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to proclaim a crusade for the expulsion of all intruders from the
countries watered by the Ganges? Did it lie in their mouths to
contend that a foreign settler who establishes an empire in India
is a caput lupinum? What would they have said if any other
power had, on such a ground, attacked Madras or Calcutta, with-
out the slightest provocation? Such a defence was wanting to
make the infamy of the transaction complete. The atrocity of the
crime, and the hypocrisy of the apology, are worthy of each other.

One of the three brigades of which the Bengal army consisted
was sent under Colonel Champion to join Sujah Dow1ah’s forces.
The Rohillas expostulated, entreated, offered a large ransom, but
in vain. They then resolved to defend themselves to the last. A
bloody battle was fought. “ The enemy,” says Colonel Champion,
“gave proof of a good share of military knowledge; and it is im-
possible to describe a more obstinate firmness of resolution than
they displayed.” The dastardly sovereign of Oude fled from the
field. The English were left unsupported; but their fire and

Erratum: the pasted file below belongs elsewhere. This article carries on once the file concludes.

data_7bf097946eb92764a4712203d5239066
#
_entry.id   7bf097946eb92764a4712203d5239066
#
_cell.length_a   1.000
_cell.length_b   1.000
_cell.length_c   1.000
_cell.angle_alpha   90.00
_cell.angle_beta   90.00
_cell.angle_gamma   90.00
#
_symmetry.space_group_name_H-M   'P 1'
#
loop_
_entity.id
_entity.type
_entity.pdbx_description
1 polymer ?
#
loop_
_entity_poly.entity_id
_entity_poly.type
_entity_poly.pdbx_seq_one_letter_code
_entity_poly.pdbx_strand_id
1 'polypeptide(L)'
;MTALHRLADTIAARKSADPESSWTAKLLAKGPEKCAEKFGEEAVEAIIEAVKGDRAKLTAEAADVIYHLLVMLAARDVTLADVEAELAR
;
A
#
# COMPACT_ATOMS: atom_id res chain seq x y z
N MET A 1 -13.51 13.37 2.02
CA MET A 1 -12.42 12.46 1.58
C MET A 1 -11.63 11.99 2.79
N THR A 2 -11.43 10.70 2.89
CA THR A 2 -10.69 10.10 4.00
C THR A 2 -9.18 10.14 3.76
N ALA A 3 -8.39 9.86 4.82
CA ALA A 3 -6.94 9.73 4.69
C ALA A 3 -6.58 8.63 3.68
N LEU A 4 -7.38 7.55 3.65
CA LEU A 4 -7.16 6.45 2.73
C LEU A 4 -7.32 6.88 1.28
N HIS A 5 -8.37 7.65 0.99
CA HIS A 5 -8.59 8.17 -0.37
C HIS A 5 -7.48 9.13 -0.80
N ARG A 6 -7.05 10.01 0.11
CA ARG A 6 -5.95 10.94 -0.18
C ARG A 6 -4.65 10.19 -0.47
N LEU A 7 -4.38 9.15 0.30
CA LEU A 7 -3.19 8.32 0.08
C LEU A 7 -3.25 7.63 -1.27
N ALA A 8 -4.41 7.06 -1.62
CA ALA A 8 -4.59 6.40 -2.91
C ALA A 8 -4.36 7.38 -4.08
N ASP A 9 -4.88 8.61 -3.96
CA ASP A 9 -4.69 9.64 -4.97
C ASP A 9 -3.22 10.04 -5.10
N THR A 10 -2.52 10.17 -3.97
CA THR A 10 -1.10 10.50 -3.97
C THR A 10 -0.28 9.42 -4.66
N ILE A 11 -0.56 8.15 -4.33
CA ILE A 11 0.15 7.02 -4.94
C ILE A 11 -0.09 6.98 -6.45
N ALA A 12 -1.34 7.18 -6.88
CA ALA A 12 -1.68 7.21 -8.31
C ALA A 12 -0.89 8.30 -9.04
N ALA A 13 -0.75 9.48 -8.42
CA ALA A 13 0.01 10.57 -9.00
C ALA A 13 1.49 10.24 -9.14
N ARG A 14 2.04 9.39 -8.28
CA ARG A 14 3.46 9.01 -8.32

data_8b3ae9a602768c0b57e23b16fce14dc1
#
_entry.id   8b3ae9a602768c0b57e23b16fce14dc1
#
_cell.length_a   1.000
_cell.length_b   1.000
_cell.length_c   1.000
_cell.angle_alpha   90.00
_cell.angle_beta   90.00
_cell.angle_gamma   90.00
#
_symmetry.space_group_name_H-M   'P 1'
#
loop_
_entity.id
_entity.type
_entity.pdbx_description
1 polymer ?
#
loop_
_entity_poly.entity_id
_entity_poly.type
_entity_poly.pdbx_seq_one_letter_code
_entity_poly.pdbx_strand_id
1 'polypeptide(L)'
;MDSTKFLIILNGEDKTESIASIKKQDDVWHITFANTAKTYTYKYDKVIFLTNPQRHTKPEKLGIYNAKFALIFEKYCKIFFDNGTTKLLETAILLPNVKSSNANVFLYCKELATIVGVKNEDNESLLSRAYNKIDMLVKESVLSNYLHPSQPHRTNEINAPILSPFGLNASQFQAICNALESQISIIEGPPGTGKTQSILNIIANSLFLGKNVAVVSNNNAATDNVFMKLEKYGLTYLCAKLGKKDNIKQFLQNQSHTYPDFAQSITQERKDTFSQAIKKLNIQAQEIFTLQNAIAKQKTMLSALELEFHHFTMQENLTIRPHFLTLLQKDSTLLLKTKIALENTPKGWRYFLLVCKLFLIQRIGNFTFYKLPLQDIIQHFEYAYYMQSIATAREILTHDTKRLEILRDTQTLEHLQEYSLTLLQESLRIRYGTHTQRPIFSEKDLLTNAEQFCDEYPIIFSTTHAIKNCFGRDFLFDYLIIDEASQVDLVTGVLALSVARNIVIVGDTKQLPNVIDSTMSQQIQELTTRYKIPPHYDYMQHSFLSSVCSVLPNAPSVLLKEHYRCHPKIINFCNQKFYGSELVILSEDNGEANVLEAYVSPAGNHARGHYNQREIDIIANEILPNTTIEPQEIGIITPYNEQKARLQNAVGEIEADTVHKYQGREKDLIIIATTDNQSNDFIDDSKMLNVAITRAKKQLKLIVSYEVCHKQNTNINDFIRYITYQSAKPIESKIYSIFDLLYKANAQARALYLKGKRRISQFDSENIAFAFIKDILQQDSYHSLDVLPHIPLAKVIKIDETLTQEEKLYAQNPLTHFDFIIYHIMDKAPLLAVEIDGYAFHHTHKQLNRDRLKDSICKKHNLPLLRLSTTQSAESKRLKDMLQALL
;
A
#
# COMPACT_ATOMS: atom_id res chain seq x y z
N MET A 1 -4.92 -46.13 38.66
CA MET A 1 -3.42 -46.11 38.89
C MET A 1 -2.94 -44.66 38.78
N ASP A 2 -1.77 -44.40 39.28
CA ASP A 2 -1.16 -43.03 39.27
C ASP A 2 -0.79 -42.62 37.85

their charge were irresistible. It was not, however, till the most
distinguished chiefs had fallen, fighting bravely at the head of
their troops, that the Rohilla ranks gave way. Then the Nabob
Vizier and his rabble made their appearance, and hastened to
plunder the camp of the valiant enemies, whom they had never
dared to look in the face. The soldiers of the Company, trained
in an exact discipline, kept unbroken order, while the tents were
pillaged by these worthless allies. But many voices were heard
to exclaim, “ We have had all the fighting, and those rogues are
to have all the profit.”

Then the horrors of Indian war were let loose on the fair valleys
and cities of Rohilcund. The whole country was in a blaze. More
than a hundred thousand people fled from their homes to pestilen-
tial jungles, preferring famine, and fever, and the haunts of tigers,
to the tyranny of him, to whom an English and a Christian govern.-
ment had, for shameful lucre, sold their substance, and their
blood, and the honour of their wives and daughters. Colonel
Champion remonstrated with the Nabob Vizier, and sent strong
representations to Fort William; but the Governor had made no
conditions as to the mode in which the war was to be carried on.
He had troubled himself about nothing but his forty lacs; and,
though he might disapprove of Sujah Dowlah’s wanton bar-
barity, he did not think himself entitled to interfere, except by

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